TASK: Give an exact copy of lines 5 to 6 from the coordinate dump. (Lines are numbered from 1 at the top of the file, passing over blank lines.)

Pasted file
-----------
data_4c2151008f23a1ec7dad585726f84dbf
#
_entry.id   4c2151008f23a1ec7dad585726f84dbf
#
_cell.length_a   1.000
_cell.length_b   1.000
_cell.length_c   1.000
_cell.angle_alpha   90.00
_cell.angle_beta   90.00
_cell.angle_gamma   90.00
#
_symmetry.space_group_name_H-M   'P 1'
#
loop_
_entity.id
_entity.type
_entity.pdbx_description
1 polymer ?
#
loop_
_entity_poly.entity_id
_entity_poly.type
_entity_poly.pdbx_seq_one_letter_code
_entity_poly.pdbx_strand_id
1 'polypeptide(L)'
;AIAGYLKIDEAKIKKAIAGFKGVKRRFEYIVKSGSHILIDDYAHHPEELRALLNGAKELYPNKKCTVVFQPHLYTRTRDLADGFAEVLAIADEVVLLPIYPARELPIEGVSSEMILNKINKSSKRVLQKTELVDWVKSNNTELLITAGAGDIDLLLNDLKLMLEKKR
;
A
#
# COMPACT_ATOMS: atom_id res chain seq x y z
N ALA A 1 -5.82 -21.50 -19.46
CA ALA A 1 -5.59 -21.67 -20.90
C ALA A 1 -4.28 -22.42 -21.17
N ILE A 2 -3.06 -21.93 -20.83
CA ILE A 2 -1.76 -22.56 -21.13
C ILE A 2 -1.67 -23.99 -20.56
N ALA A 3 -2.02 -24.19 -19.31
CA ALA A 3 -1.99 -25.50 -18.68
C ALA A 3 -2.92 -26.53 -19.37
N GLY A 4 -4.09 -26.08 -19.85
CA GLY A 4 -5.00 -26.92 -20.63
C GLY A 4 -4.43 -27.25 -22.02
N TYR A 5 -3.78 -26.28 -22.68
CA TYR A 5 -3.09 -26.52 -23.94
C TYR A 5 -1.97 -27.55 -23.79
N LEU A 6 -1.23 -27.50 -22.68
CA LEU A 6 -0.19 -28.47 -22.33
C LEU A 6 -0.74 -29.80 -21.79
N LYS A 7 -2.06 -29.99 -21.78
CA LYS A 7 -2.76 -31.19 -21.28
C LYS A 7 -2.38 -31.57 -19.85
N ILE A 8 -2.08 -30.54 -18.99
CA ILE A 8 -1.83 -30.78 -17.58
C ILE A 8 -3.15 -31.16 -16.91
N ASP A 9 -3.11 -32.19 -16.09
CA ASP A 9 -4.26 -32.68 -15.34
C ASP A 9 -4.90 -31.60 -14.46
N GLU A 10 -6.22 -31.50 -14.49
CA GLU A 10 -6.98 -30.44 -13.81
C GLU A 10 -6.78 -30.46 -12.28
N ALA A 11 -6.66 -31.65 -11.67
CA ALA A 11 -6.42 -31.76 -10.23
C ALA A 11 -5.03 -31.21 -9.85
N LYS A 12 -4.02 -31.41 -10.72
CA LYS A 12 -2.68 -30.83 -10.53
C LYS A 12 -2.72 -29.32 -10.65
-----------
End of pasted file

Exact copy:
_cell.length_a   1.000
_cell.length_b   1.000